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Weekly Roundup - 3.30.15

Weekly Roundup showcases stories and information about the students and schools we serve, K12 educators, and important education issues. 

Former Tech students shepherd video game app to market
(Recorder)

Matt Boudah, 19, Avery Rovatti, 18, both of South Deerfield and Aaron Milewski 19, of Gill, show code and their finished product in The Recorder office. The trio, as Temple Studios,  have developed a video game app for iOS devices called Shear Resistance. The three know each other from the Franklin County Technical School’s programming and web development program, from which Boudah and Milewski graduated in 2013. Rovatti is finishing high school online with the Massachusetts Virtual Academy.

Letter: TN Virtual Academy should stay open
(Knoxville News Sentinel)

In a recent article about my school ("Though future in doubt, TN Virtual Academy fights on"), Union County's director of schools said that the staff, students and families of TNVA will continue to fight to remain open. I am one of those fighting.

Prodigies amaze, delight in Springtime Concert
(The Spectrum)

Guest conductor William Rhoden leads the Southwest Symphony Orchestra in a stunning event to showcase some of southern Utah's best and brightest young music artists April 3, at the Cox Performing Arts Center.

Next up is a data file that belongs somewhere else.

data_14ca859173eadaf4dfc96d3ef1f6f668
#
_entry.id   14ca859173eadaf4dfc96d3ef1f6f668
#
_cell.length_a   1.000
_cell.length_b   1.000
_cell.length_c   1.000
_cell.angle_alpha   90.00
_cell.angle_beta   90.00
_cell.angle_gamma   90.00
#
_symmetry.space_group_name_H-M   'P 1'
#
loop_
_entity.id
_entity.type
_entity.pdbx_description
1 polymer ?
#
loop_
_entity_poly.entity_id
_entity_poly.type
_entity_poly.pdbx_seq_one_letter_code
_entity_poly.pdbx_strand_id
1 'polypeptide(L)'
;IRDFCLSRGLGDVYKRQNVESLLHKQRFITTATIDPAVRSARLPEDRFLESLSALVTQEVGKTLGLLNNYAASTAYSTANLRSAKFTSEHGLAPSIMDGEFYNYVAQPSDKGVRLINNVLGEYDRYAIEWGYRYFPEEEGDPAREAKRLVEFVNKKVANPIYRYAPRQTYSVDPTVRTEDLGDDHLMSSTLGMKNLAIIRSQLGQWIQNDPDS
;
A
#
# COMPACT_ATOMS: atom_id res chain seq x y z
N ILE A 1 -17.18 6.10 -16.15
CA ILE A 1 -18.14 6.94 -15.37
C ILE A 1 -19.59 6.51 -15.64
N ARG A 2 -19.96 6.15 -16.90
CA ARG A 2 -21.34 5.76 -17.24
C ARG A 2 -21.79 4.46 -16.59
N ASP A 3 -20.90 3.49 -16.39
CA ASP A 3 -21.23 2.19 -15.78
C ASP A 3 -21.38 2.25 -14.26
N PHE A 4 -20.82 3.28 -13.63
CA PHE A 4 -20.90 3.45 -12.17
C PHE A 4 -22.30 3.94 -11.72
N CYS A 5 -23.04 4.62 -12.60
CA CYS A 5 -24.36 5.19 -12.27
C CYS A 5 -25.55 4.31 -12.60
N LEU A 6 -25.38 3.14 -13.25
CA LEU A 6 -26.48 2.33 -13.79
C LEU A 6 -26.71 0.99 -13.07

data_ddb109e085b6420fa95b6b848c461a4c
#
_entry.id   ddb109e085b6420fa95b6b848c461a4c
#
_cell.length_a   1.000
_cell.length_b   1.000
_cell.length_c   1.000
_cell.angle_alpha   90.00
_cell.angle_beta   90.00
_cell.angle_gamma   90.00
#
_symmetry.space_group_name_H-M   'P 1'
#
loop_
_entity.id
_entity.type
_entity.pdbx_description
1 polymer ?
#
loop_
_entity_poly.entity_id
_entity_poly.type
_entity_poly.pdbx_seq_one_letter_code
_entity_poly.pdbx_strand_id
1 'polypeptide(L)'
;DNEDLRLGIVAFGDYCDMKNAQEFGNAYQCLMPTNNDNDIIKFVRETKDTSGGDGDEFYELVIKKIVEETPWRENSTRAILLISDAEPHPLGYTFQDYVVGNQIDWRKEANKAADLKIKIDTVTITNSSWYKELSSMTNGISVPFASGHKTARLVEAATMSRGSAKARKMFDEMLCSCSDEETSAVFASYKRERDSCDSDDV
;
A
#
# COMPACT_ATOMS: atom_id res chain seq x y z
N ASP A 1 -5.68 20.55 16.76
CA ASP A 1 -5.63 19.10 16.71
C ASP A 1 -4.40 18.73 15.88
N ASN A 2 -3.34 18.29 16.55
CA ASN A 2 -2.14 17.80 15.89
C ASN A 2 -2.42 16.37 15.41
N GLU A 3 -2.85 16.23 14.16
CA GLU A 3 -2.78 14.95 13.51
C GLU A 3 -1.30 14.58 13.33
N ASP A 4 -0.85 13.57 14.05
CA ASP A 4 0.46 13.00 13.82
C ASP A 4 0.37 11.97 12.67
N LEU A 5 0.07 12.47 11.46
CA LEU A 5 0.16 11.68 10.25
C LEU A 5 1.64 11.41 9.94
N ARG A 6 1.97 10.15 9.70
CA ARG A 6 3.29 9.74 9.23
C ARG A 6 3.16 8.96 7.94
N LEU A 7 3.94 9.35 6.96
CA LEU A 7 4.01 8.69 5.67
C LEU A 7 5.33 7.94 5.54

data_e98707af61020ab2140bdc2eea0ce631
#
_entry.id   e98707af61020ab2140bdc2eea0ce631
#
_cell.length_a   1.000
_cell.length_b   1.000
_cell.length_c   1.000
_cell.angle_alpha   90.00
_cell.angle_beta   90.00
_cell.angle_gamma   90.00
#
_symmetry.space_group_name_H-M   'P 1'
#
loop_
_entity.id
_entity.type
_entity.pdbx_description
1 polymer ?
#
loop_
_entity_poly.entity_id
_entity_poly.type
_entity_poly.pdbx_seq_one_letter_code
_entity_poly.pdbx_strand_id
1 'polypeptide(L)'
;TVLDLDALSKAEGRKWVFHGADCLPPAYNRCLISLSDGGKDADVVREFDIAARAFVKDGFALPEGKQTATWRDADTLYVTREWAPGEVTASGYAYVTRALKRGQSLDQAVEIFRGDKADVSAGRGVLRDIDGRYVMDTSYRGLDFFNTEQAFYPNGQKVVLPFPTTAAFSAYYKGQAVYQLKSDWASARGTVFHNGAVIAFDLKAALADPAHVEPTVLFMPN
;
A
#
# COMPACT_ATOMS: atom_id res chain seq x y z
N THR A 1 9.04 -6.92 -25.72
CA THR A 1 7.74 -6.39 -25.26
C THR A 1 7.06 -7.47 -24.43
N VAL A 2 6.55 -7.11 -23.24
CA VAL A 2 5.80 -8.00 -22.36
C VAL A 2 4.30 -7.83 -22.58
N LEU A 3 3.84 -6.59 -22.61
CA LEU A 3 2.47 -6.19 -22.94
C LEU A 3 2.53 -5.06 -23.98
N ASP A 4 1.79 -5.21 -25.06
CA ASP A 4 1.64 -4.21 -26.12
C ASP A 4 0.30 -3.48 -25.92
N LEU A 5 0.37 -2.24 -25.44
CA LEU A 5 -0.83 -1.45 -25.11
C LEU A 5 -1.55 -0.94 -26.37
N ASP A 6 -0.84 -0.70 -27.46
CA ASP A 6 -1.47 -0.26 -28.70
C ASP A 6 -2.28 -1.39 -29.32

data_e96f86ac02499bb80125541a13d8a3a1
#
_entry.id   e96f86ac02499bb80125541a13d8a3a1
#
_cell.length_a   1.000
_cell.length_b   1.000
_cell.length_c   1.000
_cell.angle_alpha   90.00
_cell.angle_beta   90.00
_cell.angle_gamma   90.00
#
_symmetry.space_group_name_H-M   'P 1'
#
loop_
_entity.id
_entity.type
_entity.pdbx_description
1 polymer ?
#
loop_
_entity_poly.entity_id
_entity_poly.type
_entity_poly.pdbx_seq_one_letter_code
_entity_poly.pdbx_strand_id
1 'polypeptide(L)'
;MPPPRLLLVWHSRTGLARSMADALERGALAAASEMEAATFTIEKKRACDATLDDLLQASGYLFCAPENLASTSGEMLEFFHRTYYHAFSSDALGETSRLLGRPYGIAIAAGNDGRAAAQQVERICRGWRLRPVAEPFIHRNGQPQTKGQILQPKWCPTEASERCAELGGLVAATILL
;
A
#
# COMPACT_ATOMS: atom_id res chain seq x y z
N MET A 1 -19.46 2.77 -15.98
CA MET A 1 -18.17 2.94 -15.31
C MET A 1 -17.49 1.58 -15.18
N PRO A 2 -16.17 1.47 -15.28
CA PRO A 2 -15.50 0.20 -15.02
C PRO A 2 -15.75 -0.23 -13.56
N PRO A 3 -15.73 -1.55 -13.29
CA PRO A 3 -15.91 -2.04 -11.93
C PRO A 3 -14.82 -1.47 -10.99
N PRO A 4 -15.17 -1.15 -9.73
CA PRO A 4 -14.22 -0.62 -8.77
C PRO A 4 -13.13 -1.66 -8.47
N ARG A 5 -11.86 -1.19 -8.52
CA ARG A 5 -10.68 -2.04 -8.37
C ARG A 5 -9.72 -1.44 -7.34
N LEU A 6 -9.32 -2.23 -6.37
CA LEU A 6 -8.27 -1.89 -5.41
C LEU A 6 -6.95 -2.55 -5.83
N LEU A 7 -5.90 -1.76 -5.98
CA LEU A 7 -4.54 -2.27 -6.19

Rylee Dalton has been playing the violin since age six. In addition to the violin, Rylee loves to sing and act. She especially enjoys performing with her family at multiple venues and is a 10th grader at Utah Virtual Academy. Rylee performs the "Presto," also from Barber's "Concerto for Violin and Orchestra."

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Weekly Roundup - 3.20.15

Weekly Roundup showcases stories and information about the students and schools we serve, K12 educators, and important education issues. 

UA Student Headed for Career in Special Education
(Inside Tucson Business)

University of Arizona student Kateri Hitchcock will be the one in cap and gown this May, but it’s others who will benefit most from her degree. Hitchcock, a 21-year-old Tucson native, was inspired to study special education because of her brother, Maximilian, 6, who was born with Down syndrome. Kateri, one of seven children, was homeschooled via the Arizona Virtual Academy, a state-certified online public schooling system. Being at home allowed her to help out with her brother, which while challenging at times, has been every bit as rewarding. 

POLL: Tennessee Voters Overwhelmingly Agree Public Schools Should Not Be Closed Based Solely on State Tests
(Press Release)